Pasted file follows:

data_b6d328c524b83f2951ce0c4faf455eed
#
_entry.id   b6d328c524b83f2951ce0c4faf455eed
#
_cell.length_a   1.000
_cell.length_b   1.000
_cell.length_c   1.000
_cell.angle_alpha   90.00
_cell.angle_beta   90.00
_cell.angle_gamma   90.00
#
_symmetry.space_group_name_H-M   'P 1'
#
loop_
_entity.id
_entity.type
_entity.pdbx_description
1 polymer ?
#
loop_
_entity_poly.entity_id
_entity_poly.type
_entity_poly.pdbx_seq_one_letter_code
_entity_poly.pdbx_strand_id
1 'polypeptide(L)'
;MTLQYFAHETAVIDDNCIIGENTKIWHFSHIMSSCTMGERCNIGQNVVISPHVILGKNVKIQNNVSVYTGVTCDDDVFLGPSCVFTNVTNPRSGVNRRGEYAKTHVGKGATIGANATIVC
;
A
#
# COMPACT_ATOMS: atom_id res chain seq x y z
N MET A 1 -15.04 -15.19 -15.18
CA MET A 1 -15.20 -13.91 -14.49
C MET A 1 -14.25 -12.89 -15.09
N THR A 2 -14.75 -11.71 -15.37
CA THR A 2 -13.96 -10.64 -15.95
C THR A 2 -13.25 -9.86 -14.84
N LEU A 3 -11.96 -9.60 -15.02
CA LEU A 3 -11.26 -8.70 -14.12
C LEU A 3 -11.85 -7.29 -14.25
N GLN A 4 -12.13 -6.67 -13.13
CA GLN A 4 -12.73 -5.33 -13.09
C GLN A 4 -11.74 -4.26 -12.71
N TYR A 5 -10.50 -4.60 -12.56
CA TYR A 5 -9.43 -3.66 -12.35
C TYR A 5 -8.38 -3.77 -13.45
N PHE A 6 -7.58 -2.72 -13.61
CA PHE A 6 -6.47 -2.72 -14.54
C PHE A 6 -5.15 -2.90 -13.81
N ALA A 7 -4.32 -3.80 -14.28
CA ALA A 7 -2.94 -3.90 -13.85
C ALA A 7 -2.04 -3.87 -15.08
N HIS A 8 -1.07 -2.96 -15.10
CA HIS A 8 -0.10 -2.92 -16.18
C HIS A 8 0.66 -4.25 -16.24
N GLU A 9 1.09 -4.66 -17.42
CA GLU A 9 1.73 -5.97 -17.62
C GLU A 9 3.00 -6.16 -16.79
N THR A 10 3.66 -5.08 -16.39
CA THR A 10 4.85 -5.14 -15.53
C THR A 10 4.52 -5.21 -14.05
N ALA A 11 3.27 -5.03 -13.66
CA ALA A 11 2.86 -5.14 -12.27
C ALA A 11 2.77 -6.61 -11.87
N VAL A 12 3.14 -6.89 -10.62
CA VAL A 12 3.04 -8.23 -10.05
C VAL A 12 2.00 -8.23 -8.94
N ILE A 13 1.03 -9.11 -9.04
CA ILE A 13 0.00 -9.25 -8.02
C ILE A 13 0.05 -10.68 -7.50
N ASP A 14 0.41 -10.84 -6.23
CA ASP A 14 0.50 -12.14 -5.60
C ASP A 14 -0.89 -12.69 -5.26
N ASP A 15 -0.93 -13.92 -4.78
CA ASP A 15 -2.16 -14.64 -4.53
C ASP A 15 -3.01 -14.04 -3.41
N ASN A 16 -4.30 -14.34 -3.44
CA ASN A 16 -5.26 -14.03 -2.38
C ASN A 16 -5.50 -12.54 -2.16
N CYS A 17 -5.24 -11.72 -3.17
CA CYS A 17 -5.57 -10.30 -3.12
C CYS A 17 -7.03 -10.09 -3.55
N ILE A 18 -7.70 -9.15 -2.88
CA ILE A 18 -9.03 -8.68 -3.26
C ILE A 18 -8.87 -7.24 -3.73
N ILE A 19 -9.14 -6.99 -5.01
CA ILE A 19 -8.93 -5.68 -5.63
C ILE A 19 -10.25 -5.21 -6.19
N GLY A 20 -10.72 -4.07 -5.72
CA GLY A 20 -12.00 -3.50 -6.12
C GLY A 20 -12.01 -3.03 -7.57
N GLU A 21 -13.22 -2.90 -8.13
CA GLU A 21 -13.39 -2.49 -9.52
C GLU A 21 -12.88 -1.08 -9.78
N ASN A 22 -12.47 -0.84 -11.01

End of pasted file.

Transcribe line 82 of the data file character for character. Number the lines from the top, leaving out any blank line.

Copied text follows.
N ILE A 18 -7.70 -9.15 -2.88